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Folic acid does not mean twins
Folic Acid
It is important women take folic acid before getting pregnant
Taking folic acid supplements prior to pregnancy does not increase the likelihood of giving birth to twins, scientists have found.

Folic acid supplements are taken by women wishing to conceive to reduce the risk that their baby will develop neural-tube defects - a malformation of the spinal cord that can cause severe handicap.

Among women who have already had at least one child with neural-tube defects, taking folic acid (0.4 mg daily) for at least one month before conception can reduce the risk by 72%. The risk of complications is also substantially reduced among women who have not previously had such complications.

Hungarian researchers found that the rate of multiple births in women taking multivitamins - including a low dose of folic acid - was increased.

But no such link has been found by two UK studies which looked at the folic acid intake of more than 2,000 women:

  • The MRC Vitamin Study, a trial which examined the effect of folic acid on the incidence of neural-tube defects;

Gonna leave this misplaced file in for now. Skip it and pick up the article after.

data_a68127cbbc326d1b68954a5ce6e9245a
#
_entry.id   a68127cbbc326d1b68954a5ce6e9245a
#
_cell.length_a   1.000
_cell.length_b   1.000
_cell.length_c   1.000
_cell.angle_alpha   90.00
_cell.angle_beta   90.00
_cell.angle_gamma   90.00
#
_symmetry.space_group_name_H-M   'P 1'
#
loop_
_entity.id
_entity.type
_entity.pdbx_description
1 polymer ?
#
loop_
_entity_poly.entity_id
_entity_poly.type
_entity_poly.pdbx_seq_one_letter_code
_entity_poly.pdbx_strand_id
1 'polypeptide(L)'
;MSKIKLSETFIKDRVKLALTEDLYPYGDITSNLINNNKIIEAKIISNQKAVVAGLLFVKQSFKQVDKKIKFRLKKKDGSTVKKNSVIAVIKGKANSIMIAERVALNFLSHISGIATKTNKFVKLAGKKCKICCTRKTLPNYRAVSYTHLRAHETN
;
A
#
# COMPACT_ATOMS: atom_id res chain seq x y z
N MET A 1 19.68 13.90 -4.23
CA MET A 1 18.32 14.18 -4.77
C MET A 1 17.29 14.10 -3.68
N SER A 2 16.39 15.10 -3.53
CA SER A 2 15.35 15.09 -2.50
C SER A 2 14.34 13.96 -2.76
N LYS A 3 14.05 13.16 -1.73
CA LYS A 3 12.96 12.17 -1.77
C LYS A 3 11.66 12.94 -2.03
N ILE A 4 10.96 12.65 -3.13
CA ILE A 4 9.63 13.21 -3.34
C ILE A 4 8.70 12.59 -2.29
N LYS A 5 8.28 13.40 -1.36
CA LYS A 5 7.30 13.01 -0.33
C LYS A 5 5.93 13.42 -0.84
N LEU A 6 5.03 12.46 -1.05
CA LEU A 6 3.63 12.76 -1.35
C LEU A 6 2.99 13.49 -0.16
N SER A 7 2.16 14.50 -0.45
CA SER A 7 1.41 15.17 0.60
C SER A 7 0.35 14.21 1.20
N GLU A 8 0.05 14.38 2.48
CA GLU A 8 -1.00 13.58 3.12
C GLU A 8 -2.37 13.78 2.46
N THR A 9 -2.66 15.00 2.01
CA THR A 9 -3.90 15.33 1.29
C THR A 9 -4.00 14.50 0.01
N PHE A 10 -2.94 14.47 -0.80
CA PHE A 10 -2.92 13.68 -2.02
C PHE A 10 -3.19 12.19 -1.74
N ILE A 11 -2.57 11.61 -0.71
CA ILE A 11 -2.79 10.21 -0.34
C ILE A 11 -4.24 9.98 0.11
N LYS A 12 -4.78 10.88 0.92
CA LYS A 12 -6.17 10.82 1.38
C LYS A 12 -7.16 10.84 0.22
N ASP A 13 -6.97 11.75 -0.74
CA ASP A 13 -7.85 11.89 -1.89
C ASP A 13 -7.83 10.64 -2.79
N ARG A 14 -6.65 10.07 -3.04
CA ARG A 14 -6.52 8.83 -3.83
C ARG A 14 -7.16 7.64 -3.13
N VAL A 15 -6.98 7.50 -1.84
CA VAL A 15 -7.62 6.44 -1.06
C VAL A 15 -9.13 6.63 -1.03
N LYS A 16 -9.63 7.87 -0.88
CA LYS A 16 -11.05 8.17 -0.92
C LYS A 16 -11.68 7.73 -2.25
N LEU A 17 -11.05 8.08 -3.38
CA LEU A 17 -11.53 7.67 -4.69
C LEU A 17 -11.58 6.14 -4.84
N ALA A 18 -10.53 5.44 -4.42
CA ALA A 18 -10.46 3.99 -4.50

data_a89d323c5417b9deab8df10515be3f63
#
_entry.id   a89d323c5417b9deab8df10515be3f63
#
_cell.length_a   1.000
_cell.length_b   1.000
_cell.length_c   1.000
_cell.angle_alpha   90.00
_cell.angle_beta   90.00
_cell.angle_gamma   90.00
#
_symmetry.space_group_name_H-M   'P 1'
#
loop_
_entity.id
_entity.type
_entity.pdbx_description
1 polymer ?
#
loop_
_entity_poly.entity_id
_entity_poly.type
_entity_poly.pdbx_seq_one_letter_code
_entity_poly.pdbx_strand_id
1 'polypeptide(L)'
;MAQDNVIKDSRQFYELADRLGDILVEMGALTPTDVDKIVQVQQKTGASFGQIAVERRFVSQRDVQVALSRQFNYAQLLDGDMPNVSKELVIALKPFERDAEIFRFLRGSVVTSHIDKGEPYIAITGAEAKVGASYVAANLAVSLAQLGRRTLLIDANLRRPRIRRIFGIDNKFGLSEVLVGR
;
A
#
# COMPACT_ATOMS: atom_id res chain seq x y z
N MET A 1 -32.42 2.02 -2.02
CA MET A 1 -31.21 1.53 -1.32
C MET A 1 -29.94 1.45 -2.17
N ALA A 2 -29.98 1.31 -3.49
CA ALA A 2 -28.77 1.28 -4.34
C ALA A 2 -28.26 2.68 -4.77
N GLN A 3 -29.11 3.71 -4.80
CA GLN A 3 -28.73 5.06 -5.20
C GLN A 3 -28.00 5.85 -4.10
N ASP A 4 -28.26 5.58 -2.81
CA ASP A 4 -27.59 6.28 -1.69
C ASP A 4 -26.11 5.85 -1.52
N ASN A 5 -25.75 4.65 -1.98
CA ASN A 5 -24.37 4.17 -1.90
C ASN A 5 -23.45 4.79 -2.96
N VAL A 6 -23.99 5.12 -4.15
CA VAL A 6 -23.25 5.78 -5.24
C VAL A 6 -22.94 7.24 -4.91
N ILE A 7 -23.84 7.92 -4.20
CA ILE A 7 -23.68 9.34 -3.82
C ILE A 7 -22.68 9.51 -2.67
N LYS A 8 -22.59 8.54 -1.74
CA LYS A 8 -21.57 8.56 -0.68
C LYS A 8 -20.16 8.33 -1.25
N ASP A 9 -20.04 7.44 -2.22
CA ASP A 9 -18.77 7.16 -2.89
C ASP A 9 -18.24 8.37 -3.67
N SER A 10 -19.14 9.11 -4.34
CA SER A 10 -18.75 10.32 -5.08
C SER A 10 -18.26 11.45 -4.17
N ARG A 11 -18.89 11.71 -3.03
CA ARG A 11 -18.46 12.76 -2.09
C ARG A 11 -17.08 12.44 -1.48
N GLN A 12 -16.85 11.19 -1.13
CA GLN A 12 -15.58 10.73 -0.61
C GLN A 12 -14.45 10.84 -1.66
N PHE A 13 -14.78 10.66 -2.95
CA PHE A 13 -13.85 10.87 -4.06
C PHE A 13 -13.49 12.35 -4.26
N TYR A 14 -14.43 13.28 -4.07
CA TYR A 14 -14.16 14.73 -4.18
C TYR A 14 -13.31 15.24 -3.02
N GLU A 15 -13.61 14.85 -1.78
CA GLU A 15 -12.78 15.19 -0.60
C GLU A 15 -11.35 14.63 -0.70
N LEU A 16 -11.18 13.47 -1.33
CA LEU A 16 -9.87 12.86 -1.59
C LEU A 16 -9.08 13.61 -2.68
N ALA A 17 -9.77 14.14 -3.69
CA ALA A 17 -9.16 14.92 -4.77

• The Prospective Study of Nutrition, Smoking and Pregnancy Outcome, which investigated the use of folic acid before and during pregnancy in English women.

The researchers, writing in The Lancet medical journal, conclude that there is no evidence that folic-acid supplementation is associated with an increased rate of twinning.

One of the study authors, Dr Fiona Mathews, from Oxford University, said women may have been dissuaded from taking folic acid if they thought there was a chance of a multiple birth.

"There could also have been very important public health considerations," she said.

"Twins carry substantially more risk than a normal pregnancy. There is a higher risk of pre-term birth and of miscarriage."

Publicity drive

Pregnant woman
Folic Acid safeguards against birth defects
Research in the Dutch city of Nijmegen has found that a joint sustained effort by health authorities, the media and health care professionals can significantly boost the number of women who take folic acid supplements.

Prior to a publicity campaign in 1992, less than 10% of women who wanted to conceive took folic acid, but the proportion rose to about 70% following a concerted media campaign.

In the UK, approximately one in three women who want to get pregnant currently take folic acid supplements.

Doctors recommend that women take 4mg a day in supplements, assuming that they take in an additional 2mg a day from their natural diet.

Dr Mathews said the UK research found that only one woman in 1,000 took in sufficient folic acid from her diet alone.

"The idea that simply eating enough brocolli is going to give you enough folic acid is not really borne out. You would need a bizarre diet to achieve that," she said.

See also:

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